Tag Archives: No Great Mischief (novel)

Quote of the Day

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“It is difficult for a man ever to give advice to his father. Even if you try to think of him as just another man he is still your father and you are his child, regardless of how old you have become.”

Here’s a tip: If and when you come across a book with a blurb by Michael Ondaatje on the front or back cover, purchase it immediately. Like, now now. Don’t think about it. Just buy it. If you can’t afford it, then heed the goodly and nicely advice of Abbie Hoffman, whose 1971 book title says it all – Steal This Book.

Alistair MacLeod’s 1999 prize-winning novel No Great Mischief is one of those rare works of Canadiana that does not put you to sleep. Set between Toronto, Northern Ontario and Cape Breton Island (which some readers will know painfully well from Ann-Marie MacDonald’s Fall on Your Knees), the story is a lyrical mirror of our country’s modern history and captures many of these subtleties in ways only a master craftsman can do.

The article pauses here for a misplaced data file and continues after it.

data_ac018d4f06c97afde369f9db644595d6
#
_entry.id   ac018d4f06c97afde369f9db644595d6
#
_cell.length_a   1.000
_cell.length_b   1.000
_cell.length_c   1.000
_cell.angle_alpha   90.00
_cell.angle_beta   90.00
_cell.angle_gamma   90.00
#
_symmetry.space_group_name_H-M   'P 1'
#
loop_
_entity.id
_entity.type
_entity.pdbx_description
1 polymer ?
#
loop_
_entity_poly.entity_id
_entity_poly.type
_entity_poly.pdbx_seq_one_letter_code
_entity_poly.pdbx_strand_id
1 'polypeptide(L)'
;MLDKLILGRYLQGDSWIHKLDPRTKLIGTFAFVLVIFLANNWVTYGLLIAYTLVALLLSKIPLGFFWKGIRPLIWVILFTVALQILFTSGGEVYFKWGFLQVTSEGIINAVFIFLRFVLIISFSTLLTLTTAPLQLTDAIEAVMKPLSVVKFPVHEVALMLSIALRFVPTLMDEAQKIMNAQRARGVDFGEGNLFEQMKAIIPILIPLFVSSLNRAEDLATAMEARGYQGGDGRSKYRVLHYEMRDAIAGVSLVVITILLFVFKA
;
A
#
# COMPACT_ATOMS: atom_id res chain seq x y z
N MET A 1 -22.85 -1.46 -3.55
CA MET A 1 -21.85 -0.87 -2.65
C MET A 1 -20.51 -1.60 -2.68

What I find ironic is that reading today’s Quote of the Day once again reminded me of – guess who! – Michael Ondaatje (and he’s got a blurb on Mr. MacLeod’s book cover in this version), and one of his innumerable pieces of prose that not only rocked my world the first time I read it in his memoir Running in the Family, but provided the opening to the eulogy I delivered at my father’s funeral years ago:

“Words such as love, passion, duty, are so continually used they grow to have no meaning – except as coins or weapons. Hard language softens. I never knew what my father felt of these “things.” My loss was that I never spoke to him as an adult.”

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